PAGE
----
Left Archive: Socialist Worker Review, (Socialist Workers Tendency – Socialist Workers Movement, later SWP) Socialist Labour Party, No. 1, February 1978 January 21, 2013Posted by WorldbyStorm in Socialist Labour Party (Ireland), Socialist Workers Tendency (SLP Ireland), Socialist Workers' Party.
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This is an unusual document, in that it was produced by the Socialist Workers Tendency within the Socialist Labour Party. The Socialist Labour Party was formed in 1977 by Matt Merrigan of the ATGWU and Noël Browne, in part as an outgrowth of the Liaison Committee of the Labour Left, and as a continuation of the goals of the LCLL, the development of a strong left alternative. Structurally the SLP incorporated open factions – the SWT being only one of a number, others including ones based around the Irish Workers’ Group and People’s Democracy. The SWT was mainly composed of members of the Socialist Workers’ Movement (which later became the Socialist Workers’ Party). However its stay in the SLP was relatively short, the SWT leaving to reform the SWM in 1979.
Under the heading Socialist Worker Review there is the following outline of goals:
Socialist Worker Review is produced by a group of members of the SLP. The magazine is published monthly and will argue for the following points.
Opposition to National Wage Agreements or wage restraint in any form and argue for the building of a rank and file movement in the unions to fight for union democracy and militant policies.
Support for the struggles of the unemployed and oppose redundancies and productivity deals.
Opposition to state repression and argue for trade union action to oppose repression.
Support for the women’s struggle in all areas, economic and social.
A socialist answer to the national question based on the unity of the working class.
Interestingly it also notes that ‘The supporters of this magazine will constitute the Socialist Workers Tendency’.
And in the editorial, entitled ‘A Rising Tide?’ it notes that:
Up to now the Irish left has failed to provide such a [socialist] party which had real roots in the working class movement.
The formation of the SLP, though, has changed the picture somewhat. Though essentially a development from the 26 county Irish labour Party it has acted as a pole of attraction for all sorts of different strands on the left. It has, in fact, taken on a much more left-wing and radical character, than many of its original founders conceived.
Yet the SLP is not as yet a revolutionary party. it needs to match the many fine aspirations that are contained in its constitution with deeds. It needs to sort out many of the theoretical issues on how socialism is to be achieved in Ireland. Many comrades in the party still place considerable emphasis on the role of parliament. Others do not see the validity or legitimacy of working in the trade unions to oppose the sell-outs of the bureaucracy.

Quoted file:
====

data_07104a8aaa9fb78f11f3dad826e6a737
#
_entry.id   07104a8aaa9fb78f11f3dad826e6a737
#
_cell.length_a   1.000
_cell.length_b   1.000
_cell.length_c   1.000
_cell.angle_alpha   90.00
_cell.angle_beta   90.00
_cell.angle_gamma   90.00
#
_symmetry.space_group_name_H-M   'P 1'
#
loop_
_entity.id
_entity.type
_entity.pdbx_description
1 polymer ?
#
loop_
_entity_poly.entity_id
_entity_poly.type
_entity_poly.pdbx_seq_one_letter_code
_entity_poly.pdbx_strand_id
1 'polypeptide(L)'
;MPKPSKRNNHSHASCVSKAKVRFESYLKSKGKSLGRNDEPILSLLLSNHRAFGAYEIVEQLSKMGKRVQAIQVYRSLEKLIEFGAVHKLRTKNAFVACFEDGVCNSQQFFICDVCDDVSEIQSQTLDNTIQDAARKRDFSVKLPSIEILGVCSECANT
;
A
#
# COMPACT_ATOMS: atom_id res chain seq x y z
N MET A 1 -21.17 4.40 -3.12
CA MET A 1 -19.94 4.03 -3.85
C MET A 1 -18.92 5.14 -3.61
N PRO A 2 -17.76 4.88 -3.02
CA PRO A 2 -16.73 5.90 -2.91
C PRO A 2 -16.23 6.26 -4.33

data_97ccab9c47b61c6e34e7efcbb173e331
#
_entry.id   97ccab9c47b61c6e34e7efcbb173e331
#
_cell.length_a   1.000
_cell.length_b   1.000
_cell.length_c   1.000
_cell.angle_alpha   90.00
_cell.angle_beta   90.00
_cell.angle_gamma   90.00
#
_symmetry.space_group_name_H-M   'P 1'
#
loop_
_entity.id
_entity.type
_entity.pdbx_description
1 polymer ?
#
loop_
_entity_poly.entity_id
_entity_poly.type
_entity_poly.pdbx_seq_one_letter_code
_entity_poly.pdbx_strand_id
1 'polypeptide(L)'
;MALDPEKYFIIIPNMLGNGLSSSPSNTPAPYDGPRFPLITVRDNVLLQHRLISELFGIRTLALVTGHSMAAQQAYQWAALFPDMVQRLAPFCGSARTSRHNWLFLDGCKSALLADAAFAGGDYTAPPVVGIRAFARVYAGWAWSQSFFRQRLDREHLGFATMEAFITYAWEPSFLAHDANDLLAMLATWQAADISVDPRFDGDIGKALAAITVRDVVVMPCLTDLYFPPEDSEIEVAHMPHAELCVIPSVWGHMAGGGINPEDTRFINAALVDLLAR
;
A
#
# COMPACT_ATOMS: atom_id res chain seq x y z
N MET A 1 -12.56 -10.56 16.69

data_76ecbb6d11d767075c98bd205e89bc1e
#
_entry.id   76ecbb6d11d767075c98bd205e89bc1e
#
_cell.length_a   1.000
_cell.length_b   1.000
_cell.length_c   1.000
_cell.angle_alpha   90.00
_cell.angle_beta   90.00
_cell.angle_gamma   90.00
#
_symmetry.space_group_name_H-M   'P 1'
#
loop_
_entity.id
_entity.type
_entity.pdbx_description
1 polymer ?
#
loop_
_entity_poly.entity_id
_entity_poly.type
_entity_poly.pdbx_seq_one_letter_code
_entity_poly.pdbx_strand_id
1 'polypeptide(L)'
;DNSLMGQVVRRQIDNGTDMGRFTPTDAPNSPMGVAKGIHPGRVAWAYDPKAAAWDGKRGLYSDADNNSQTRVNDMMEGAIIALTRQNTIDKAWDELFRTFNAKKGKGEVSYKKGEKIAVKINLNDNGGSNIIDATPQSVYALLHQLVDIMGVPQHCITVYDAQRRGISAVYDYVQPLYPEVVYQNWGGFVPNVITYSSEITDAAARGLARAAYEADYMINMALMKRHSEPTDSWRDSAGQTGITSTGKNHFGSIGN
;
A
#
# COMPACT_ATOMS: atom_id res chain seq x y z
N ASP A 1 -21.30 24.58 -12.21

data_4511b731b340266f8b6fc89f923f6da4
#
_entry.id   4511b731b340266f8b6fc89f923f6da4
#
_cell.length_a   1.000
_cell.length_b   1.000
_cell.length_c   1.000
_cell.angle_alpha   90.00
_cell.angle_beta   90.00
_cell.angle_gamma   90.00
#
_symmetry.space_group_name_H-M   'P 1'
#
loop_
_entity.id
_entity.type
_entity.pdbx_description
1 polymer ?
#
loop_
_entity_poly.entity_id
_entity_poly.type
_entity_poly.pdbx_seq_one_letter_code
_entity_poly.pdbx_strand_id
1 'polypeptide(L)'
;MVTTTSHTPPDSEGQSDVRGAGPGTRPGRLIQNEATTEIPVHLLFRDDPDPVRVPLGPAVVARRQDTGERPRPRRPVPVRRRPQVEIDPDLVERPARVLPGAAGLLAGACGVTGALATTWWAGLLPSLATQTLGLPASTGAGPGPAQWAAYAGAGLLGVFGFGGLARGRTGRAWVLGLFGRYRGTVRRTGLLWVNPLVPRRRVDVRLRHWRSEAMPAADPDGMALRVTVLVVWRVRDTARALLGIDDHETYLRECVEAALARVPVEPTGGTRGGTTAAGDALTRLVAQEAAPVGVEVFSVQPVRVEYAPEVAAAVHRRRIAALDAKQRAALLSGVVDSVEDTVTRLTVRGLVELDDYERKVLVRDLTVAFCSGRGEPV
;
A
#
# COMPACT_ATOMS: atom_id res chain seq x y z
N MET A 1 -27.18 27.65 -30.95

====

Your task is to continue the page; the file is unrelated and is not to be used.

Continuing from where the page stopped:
The SLP is a party which is developing. It can still go in two different directions. It can return to the electoral traditions of the LLP or it can seek to build itself as a revolutionary party which fights for direct working class action in the here and now.
And it concludes. This magazine will aim to put forward the ideas and the experience of Marxism in a readable and understandable format. It will aim to apply those ideas to the everyday problems we face.
The remainder of the contents is wide ranging with a long piece on Bloody Sunday: Six years after, another on the S.L.P. and the Left – which attempts to ‘define the SLP in relation to the other left groups’ and seeks ‘a definite break with the old LP type reformism’. There’s another piece critiquing and criticising National Wage Agreements, and another one on conditions in prisons. There’s also a piece by John Goodwillie which considers the development of the Socialist Workers Movement. Finally there is a review section.
In the piece on the SLP and the Left, John Goodwillie writes:
The field of action on which the SLP arrives is, however, already partly occupied by others, notably Sinn Féin the Workers’ Party and the Communist Party of Ireland, but also the Socialist Party of Ireland and smaller groups. one of the principal problems in front of the SLP will be to distinguish itself from the Stickies and the Communist Party. To say that it is necessary to be different does not preclude the joint platform, such as the Liaison Committee of the Left were previously involved in the ‘Left Alternative’. Clearly there is some common ground…
But socialism does not just consider of spreading state enterprise and state planing to other areas of the economy. it also means workers’ control of those firms, of the mechanisms of state planning, of the state itself.
It is here the SLP must present an alternative to the authoritarian nature of those parties, to their defence of the authoritarian systems of Eastern Europe, to their confusion between the state and the workers… Sinn Féin and the Communist Party think in terms of capturing the top of the state. The S.L.P. must think in terms of convincing the bottom, the working class. on that base the rest will follow.
It has been said that the SWT publication was more professional than that of the SLP as a whole. Certainly it is a very professional production, magazine-like, well designed and well printed. In the absence of any SLP specific material this is an important addition to the Archive.